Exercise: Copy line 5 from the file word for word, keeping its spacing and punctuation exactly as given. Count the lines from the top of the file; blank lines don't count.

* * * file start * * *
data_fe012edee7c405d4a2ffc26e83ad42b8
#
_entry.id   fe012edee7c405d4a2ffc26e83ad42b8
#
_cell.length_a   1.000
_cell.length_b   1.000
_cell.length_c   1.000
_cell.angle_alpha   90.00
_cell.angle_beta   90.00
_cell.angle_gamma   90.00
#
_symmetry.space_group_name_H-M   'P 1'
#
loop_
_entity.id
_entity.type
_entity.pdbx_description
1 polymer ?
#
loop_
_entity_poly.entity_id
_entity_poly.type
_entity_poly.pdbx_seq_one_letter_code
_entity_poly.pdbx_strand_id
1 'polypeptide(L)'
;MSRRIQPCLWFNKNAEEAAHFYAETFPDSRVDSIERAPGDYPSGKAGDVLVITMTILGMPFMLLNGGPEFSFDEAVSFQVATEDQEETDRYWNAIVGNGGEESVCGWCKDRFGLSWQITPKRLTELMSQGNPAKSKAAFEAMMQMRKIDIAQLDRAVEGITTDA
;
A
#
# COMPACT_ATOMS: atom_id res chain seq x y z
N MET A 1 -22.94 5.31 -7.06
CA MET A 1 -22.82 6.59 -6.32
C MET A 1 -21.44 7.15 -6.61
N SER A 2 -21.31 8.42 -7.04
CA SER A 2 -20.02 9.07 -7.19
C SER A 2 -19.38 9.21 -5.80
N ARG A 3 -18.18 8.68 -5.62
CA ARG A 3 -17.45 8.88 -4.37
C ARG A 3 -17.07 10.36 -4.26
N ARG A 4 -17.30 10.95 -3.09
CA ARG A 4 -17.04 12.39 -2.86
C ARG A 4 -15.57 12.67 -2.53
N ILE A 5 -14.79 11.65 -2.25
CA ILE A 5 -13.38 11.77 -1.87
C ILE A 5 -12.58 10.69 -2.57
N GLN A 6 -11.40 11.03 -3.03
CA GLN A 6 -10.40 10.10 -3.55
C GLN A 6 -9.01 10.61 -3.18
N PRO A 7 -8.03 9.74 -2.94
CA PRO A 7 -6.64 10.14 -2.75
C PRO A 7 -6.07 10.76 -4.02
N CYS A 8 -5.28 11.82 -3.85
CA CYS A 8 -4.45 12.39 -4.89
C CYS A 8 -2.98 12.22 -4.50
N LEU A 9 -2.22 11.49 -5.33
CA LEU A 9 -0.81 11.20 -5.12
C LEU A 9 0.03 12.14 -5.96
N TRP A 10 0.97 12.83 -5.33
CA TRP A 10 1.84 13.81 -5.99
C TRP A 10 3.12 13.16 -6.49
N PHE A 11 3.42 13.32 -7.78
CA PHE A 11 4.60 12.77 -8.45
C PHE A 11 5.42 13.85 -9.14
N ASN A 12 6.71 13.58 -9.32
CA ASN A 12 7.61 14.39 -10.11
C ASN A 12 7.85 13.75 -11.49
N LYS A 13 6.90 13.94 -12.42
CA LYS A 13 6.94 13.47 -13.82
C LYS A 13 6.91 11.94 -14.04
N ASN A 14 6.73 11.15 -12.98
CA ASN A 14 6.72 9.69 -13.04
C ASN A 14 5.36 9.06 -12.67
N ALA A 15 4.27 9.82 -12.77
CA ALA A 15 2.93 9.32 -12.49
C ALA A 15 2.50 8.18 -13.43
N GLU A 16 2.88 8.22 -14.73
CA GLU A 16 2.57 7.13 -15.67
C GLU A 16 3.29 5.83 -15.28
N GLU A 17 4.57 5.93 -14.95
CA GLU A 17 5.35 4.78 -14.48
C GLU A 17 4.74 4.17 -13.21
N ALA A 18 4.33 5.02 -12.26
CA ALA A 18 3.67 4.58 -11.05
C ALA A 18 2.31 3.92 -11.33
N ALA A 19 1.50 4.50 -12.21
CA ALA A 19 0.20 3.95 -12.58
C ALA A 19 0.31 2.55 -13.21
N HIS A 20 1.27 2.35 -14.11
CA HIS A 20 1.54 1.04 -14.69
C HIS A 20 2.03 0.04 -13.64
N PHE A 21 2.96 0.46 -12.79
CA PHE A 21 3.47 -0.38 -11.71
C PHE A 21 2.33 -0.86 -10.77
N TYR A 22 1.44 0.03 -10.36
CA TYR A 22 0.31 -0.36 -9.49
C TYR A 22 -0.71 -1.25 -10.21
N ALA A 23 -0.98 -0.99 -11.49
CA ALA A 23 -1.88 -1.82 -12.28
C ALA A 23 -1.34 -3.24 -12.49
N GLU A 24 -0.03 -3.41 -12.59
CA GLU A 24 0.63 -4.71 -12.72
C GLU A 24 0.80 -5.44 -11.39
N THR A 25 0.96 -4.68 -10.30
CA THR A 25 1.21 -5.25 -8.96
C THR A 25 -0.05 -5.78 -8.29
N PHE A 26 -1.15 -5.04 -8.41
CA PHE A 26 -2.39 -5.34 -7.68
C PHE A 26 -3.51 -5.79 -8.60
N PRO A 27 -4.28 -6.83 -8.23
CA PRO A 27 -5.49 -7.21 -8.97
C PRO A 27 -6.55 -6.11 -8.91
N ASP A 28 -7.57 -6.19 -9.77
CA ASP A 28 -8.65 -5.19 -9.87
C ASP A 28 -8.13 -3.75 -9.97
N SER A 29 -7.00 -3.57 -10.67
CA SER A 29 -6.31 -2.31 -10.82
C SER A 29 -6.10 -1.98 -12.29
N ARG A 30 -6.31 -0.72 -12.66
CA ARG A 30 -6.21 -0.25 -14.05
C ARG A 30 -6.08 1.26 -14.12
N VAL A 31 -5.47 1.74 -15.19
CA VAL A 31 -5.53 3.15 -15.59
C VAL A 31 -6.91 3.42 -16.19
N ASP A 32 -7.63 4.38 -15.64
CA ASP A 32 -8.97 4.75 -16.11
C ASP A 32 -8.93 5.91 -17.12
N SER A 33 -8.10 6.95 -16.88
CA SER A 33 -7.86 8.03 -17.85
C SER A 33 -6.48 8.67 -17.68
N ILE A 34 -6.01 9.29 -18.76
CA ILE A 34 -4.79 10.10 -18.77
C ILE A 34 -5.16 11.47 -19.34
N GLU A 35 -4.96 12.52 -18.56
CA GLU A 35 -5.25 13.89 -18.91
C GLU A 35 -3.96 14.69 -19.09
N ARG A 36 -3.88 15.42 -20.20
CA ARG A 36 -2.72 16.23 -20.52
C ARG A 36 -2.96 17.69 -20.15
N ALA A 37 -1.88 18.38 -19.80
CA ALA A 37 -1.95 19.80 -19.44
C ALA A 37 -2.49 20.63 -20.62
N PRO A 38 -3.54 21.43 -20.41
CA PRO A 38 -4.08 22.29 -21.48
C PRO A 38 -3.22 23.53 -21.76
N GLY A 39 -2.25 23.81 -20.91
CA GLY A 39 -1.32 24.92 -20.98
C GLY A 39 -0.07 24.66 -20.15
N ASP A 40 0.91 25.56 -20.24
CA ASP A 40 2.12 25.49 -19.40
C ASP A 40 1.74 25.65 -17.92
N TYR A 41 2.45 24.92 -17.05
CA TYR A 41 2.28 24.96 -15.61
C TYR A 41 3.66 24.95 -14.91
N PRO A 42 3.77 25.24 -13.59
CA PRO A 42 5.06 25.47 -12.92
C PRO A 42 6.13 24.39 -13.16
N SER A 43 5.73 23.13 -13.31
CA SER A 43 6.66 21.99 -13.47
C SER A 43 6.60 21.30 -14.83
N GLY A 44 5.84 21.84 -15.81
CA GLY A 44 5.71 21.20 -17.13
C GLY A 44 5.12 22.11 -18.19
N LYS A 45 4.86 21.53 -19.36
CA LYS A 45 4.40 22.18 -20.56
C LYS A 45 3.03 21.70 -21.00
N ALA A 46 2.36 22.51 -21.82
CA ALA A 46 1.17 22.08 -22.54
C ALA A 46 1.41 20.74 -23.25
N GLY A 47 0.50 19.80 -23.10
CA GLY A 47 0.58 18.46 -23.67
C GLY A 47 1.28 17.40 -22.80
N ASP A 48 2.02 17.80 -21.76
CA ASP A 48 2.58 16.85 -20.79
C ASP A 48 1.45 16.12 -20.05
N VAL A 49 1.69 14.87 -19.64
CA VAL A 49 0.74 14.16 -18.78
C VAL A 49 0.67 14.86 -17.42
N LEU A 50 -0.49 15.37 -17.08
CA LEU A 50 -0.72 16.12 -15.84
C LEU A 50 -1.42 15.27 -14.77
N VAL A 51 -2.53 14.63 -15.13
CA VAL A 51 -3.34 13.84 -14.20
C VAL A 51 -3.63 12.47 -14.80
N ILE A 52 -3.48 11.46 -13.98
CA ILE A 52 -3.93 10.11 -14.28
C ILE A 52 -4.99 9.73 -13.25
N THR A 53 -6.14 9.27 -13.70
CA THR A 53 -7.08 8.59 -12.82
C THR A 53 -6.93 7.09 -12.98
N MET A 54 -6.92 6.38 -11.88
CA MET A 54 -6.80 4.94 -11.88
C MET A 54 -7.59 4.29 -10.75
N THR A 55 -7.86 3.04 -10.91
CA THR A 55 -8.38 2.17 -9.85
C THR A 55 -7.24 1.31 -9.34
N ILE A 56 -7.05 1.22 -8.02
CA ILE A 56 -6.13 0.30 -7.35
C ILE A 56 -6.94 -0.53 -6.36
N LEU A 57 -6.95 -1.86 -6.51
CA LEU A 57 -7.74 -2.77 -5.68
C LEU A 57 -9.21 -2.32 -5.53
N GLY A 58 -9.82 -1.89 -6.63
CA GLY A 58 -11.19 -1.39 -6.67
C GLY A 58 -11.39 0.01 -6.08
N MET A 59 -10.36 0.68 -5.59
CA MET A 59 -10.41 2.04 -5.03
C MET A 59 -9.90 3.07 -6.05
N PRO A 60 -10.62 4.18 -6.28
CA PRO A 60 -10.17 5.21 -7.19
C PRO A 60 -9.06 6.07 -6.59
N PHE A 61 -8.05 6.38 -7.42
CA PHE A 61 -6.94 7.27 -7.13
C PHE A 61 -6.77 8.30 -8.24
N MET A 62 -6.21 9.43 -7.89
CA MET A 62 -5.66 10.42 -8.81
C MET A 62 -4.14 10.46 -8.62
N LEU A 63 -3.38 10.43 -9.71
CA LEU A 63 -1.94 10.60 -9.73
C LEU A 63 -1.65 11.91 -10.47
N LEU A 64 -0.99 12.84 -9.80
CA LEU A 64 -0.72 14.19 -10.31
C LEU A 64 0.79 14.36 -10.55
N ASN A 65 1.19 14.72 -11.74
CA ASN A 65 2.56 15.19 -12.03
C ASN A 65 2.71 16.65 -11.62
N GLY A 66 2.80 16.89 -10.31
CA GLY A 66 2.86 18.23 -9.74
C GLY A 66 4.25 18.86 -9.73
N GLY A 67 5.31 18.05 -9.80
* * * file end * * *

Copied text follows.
_cell.length_a   1.000